The rest of the country is not even a Pale imitation

THE National Spatial Strategy (NSS) states that “the ability of Greater Dublin and some other areas to attract large-scale inward investment is clearly associated with their perceived advantages of being significant urban areas ...

... with international transport connections, third-level and other educational and research facilities, business services, cultural and entertainment facilities.”

A long overdue investment in infrastructure of nearly €150m is being made in Cork Airport. The Dublin Airport Authority has decided, against the wishes of the Cork Airport Board (which is still without authority), and others, to save €100,000 by not providing air bridges as envisaged in the original design.

While the excuse for this is that neither Aer Lingus nor Ryanair would use them because short-haul aircraft can be turned around faster without them, that is not the case for long-haul, wide-bodied planes.

There is now a suggestion that the airport be downgraded to daytime operations only.

In effect these issues are major obstacles to the development of long-haul routes. One wonders if the decision is related to prevention of development of Cork or just the prevalent attitude that second-rate is good enough outside Dublin.

I recall, when conducting project research professionally many years ago, the then senior Aer Rianta officials scoffed at the every existence of Cork airport, even telling me, inter alia, that it was irrelevant in the scheme of things and that the main runway could never be extended and the airport would never expand.

More of this can be seen in the absence of a school of music building in Cork; the terrible state of Kent Station; the downgrading of motorways to dual carriageway status beyond the Pale; the lack of interest in the Cork/Limerick road (despite the NSS assertion that “great emphasis must be placed upon improving journey time and journey time reliability between them”); the pittance that was granted to Cork to represent the nation as European Capital of Culture; the confused, unintegrated and ineffective Cork city bus service; the removal of civil servants from Cork as part of so-called decentralisation.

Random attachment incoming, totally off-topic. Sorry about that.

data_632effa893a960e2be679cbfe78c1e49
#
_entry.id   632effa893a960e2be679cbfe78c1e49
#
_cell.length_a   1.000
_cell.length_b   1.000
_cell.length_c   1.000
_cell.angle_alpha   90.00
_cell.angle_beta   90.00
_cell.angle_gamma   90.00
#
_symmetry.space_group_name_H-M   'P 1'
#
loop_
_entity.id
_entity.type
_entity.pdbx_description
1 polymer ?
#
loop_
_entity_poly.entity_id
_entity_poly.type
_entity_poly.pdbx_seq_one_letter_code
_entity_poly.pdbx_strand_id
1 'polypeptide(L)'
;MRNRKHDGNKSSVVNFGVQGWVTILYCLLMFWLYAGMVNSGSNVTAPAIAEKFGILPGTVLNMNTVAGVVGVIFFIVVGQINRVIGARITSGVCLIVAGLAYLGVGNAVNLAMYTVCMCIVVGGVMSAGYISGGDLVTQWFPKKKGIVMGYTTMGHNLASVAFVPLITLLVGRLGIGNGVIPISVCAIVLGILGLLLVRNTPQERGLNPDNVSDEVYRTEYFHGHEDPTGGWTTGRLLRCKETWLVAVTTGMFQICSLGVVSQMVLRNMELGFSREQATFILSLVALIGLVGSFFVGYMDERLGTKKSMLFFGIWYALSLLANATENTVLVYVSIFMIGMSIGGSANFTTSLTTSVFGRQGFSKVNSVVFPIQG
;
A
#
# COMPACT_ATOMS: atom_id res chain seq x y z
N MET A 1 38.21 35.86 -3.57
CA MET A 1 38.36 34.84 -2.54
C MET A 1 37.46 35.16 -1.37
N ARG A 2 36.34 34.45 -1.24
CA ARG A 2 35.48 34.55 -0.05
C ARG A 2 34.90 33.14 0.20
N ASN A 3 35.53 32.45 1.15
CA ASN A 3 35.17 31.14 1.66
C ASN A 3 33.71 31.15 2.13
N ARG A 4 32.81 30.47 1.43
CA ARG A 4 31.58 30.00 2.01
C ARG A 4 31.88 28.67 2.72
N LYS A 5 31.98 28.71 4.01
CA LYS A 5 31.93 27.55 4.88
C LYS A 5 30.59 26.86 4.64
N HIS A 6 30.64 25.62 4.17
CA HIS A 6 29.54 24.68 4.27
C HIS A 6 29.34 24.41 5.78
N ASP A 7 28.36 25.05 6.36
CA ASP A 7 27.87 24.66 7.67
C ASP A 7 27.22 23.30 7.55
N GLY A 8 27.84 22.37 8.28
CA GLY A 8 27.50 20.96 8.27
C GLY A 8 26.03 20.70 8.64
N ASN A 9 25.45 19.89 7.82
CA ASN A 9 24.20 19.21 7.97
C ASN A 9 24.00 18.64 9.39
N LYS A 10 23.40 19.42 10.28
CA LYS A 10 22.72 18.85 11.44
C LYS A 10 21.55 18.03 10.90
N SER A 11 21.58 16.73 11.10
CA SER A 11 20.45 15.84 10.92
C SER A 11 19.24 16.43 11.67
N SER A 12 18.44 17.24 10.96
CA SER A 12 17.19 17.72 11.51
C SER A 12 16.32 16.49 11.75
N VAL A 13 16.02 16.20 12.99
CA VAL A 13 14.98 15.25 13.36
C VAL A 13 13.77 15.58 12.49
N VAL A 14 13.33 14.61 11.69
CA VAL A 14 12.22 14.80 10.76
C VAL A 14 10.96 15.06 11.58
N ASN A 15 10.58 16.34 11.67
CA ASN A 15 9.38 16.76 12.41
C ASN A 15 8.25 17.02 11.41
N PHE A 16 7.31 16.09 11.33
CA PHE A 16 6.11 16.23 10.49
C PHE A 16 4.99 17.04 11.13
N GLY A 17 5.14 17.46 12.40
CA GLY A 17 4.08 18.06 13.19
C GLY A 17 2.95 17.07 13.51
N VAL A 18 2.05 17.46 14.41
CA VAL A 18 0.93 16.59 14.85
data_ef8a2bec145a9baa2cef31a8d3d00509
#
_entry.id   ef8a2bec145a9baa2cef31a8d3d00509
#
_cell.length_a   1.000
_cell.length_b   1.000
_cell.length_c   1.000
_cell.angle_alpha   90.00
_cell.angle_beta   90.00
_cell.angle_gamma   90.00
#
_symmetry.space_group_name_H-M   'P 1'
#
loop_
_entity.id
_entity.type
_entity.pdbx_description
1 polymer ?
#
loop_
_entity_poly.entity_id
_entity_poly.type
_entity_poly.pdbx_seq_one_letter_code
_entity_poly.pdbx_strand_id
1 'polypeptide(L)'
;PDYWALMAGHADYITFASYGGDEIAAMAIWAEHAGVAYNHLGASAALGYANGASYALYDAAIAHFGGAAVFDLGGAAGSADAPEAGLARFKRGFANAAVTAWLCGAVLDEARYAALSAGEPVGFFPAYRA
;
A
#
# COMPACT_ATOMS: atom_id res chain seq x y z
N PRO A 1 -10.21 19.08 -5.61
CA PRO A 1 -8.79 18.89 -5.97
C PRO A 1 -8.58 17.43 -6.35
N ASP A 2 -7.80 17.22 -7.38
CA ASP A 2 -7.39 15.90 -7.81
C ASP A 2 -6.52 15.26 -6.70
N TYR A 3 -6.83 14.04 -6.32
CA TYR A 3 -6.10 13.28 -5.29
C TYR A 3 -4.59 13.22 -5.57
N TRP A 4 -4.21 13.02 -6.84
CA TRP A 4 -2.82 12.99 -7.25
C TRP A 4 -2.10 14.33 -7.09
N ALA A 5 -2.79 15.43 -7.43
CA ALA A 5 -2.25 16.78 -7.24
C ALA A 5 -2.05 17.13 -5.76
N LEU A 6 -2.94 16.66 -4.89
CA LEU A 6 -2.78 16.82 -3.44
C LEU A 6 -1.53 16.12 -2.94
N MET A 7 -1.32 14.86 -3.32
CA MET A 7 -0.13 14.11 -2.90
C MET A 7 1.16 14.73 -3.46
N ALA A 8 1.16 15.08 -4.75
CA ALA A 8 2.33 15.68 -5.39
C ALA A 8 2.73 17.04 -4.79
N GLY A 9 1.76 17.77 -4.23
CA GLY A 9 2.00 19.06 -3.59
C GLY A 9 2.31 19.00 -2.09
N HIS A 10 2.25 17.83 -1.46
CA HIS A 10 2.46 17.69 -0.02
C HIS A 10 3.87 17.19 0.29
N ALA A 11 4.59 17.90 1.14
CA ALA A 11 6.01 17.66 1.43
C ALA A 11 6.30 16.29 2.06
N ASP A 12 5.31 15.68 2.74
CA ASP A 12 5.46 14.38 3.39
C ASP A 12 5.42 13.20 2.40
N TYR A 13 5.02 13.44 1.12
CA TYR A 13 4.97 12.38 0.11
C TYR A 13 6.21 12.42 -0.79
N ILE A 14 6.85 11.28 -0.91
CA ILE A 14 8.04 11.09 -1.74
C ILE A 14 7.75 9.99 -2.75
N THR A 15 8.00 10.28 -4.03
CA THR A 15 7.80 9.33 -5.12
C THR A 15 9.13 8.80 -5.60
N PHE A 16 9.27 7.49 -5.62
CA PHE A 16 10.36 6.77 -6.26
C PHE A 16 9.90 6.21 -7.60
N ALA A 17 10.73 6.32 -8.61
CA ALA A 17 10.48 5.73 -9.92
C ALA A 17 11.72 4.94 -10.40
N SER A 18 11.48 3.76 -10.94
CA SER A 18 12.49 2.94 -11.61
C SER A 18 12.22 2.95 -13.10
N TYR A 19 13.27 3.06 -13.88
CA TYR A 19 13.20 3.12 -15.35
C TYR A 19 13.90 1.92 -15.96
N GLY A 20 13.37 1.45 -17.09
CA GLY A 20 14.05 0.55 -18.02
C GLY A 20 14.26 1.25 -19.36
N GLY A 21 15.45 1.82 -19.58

Further examples include the recent comment by the chairman of CIÉ (when asked by the Cork city manager to do something about their disused marshalling yards at Horgans Quay after seven years procrastination) that the land belonged ‘to the people,’ as if the people of Cork were not people at all, not to mention the rationing of the ‘national’ RTÉ news from outside Dublin as though people outside the Pale did not pay a licence fee.

I could go on. It seems that anything controlled from Dublin will be kept sub-standard. While I am using Cork (by far the largest population outside Dublin) to illustrate the point, this also applies to the other cities, all but one of which are in Munster. When Shannon airport made its own decision regarding Ryanair recently, the worker director on the Dublin Airport Authority resigned in protest, stating that the decision should first have been referred to the Dublin board (why should it be?).

If such issues related to Dublin (or even The Pale), the ‘national’ taxpayer would pay hundreds of millions to ensure they were not second rate. Is the north Dublin constituency dictating all ‘national’ policy now?

Is there gain in the financial spin-off from concentration in Dublin, or is it just a hangover from that original creation - The Pale?

The Pale, after all, was established to protect the English there and to ensure that the wealth generated by the Irish remained in the hands of that few. While the military value has evaporated, I question if the latter has.

Perhaps it is simply the implementation of the concept expressed elsewhere in the National Spatial Strategy - “diversion of this level of employment growth away from the Greater Dublin Area could damage the successful dynamic achieved in Dublin which is of vital national importance”.

John Whelan

1 Edenbrook Park


Dublin 14

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